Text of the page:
Summerland is an installation for for an array of 24 antique telegraph sounders arranged along two tables, each approximately 14′ in length. These Morse code receivers, which mechanically produce tapping sounds, were the dominant form of long-distance communication for most of a century, requiring a skilled listener to translate the taps — sonic representations of dots and dashes — into language. These devices are arguably the first digital-to-analog converters, turning binary information into an audio stream of rhythmically modulated clicks. It is also, by its use of fluctuating voltages to create sound, the ancestor of the audio speaker, the telephone, and most modern sound reproduction technology.
This work recuperates this most ancient of electric sound producers, using modern, computer-controlled forms of digital transmission to reanimate this prototypical apparatus, so it can speak once again. This work uses speech and text from two major figures in 19th-century communications as source material which drives the choir of sounders.
One of those voices is that of Samuel Morse himself, the inventor of the electromagnetic telegraph, and excerpts from his writings and letters are translated into the dot-dash code that bears his name – a cipher once understood by many but now on the verge of extinction. The other is that of the medium Kate Fox, whose experiences of ghostly ‘rappings’ in her house a few years after the invention of the telegraph led to the founding of Modern Spiritualism, and the craze for communicating with the dead that lasted well into the 20th century. The generative algorithms of Summerland use transcripts of Fox’s séances in an attempt to synthesize her voice, an obviously impossible task with 19th-century technology.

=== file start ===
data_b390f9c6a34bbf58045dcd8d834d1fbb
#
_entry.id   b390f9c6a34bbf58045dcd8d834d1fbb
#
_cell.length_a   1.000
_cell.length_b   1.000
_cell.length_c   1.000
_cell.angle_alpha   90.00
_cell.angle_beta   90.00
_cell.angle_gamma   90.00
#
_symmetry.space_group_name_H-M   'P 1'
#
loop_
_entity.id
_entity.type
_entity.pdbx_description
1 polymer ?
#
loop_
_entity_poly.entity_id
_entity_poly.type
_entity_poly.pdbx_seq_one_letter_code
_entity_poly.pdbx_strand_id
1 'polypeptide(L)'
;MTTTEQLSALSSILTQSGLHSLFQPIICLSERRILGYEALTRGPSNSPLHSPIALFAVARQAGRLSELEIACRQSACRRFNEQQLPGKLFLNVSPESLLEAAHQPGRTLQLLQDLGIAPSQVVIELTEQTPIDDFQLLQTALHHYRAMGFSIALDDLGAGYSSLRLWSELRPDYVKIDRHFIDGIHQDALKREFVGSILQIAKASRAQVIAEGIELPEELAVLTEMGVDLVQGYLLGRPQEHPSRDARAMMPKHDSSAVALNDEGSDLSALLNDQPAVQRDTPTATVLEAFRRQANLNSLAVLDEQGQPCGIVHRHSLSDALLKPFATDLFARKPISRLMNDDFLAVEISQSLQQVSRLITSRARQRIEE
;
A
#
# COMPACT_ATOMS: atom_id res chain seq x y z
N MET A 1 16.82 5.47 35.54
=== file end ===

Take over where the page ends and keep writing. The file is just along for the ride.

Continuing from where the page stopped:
Invisible action at a distance – what we now call telematics – has always been a hallmark of the supernatural. Once the telegraph appeared, making instantaneous long-distance communication (by tapping!) possible, it did not seem unreasonable to many that a ‘spiritual telegraph’, as it was often called, could use other invisible forces to communicate with the world beyond. From its beginning, information technology has always been entangled with myth and dreams of worldly transcendence.
This conversation is created by a generative algorithm, which uses complex decision-making structures to fashion a never-repeating dialog, in which layers of utterances, reproduced as taps and clicks, retain the character of language while remaining forever out of reach.
In the context of contemporary magical thinking about media, Summerland looks back at the archaeology of communications, a séance which seizes from the ether the dead voices of Morse and Fox, materializing their words in streams of clicks through a medium — the sounder — no longer able to articulate. Thus the promise, and ultimate failure, of communication with the past is built into the very attempt to make the sounders speak. However, the psychic and electromagnetic forces we can summon can still, in the act of materialization, evoke the dimly-seen ghost, the unnerving rap of unseen knuckles on the medium’s table.
I published an article about both the theory and technology behind Summerland in Leonardo Music Journal. Find a link to it here.
Summerland was made possible by the New York State Council on the Arts with the support of Governor Andrew M. Cuomo and the New York State Legislature. Additional support provided by a Foundation for Contemporary Arts Emergency Grant.